# Memory-efficient way to generate a large numpy array containing random boolean values

I need to create a large numpy array containing random boolean values without hitting the swap.

My laptop has 8 GB of RAM. Creating a `(1200, 2e6)` array takes less than 2 s and use 2.29 GB of RAM:

``````>>> dd = np.ones((1200, int(2e6)), dtype=bool)
>>> dd.nbytes/1024./1024
2288.818359375

>>> dd.shape
(1200, 2000000)
``````

For a relatively small `(1200, 400e3)`, `np.random.randint` is still quite fast, taking roughly 5 s to generate a 458 MB array:

``````db = np.array(np.random.randint(2, size=(int(400e3), 1200)), dtype=bool)
print db.nbytes/1024./1024., 'Mb'
``````

But if I double the size of the array to `(1200, 800e3)` I hit the swap, and it takes ~2.7 min to create `db` ;(

``````cmd = """
import numpy as np
db = np.array(np.random.randint(2, size=(int(800e3), 1200)), dtype=bool)
print db.nbytes/1024./1024., 'Mb'"""

print timeit.Timer(cmd).timeit(1)
``````

Using `random.getrandbits` takes even longer (~8min), and also uses the swap:

``````from random import getrandbits
db = np.array([not getrandbits(1) for x in xrange(int(1200*800e3))], dtype=bool)
``````

Using `np.random.randint` for a `(1200, 2e6)` just gives a `MemoryError`.

Is there a more efficient way to create a `(1200, 2e6)` random boolean array?

One problem with using `np.random.randint` is that it generates 64-bit integers, whereas numpy's `np.bool` dtype uses only 8 bits to represent each boolean value. You are therefore allocating an intermediate array 8x larger than necessary.

A workaround that avoids intermediate 64-bit dtypes is to generate a string of random bytes using `np.random.bytes`, which can be converted to an array of 8-bit integers using `np.fromstring`. These integers can then be converted to boolean values, for example by testing whether they are less than 255 * p, where p is the desired probability of each element being `True`:

``````import numpy as np

def random_bool(shape, p=0.5):
n = np.prod(shape)
x = np.fromstring(np.random.bytes(n), np.uint8, n)
return (x < 255 * p).reshape(shape)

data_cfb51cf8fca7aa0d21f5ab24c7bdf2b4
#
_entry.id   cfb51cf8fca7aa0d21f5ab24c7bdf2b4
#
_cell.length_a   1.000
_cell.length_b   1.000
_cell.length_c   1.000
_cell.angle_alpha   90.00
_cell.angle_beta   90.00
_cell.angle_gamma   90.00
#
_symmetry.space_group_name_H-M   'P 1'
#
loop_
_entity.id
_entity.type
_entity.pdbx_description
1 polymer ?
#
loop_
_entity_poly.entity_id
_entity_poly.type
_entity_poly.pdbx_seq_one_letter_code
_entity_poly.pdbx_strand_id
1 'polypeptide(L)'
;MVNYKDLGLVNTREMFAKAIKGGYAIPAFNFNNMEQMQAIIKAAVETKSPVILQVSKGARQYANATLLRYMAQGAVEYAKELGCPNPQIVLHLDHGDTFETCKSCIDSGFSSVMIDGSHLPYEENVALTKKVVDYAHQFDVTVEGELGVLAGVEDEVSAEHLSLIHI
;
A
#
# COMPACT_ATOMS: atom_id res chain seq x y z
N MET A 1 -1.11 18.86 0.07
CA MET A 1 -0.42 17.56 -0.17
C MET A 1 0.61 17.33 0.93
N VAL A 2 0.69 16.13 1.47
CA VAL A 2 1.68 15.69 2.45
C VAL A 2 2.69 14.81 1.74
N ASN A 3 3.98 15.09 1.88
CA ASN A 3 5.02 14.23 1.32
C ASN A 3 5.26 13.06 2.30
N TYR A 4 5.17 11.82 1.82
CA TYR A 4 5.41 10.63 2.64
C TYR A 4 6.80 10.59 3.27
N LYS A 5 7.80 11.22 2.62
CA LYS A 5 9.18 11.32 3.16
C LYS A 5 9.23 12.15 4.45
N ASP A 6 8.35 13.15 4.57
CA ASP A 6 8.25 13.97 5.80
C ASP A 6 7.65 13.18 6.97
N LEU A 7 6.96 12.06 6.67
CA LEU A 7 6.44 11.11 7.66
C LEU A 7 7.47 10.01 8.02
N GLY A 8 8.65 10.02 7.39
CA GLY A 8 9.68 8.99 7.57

``````

Benchmark:

``````In [1]: shape = 1200, int(2E6)

In [2]: %timeit random_bool(shape)
1 loops, best of 3: 12.7 s per loop
``````

One important caveat is that the probability will be rounded down to the nearest multiple of 1/256 (for an exact multiple of 1/256 such as p=1/2 this should not affect accuracy).

### Update:

An even faster method is to exploit the fact that you only need to generate a single random bit per 0 or 1 in your output array. You can therefore create a random array of 8-bit integers 1/8th the size of the final output, then convert it to `np.bool` using `np.unpackbits`:

``````def fast_random_bool(shape):
n = np.prod(shape)
nb = -(-n // 8)     # ceiling division
b = np.fromstring(np.random.bytes(nb), np.uint8, nb)
return np.unpackbits(b)[:n].reshape(shape).view(np.bool)
``````

For example:

``````In [3]: %timeit fast_random_bool(shape)
1 loops, best of 3: 5.54 s per loop
``````
• Your last solution will be even faster if, rather than doing `.astype(np.bool)`, you instead go with `.view(np.bool)` or `.astype(np.bool, copy=False)`, as either one will spare you a copy of the full array. Dec 28 '15 at 8:14
• @Jaime Thanks - I always forget that `.astype()` returns a copy by default Dec 28 '15 at 13:30
• thank's @ali_m this random boolean array is in the context of a numpy-broadcasting question : stackoverflow.com/q/34496409/3313834 Dec 29 '15 at 12:09
• The "generate bytes and compare to `255*p`" strategy has the limitation that the probabilities are rounded to multiples of 1/256, and not always the "right" multiple of 1/256. Apr 13 '16 at 21:50
• @user2357112 You're right - I've edited my answer to mention this caveat, although I'm not sure it's possible to do any better without allocating a larger intermediate array. Apr 14 '16 at 12:05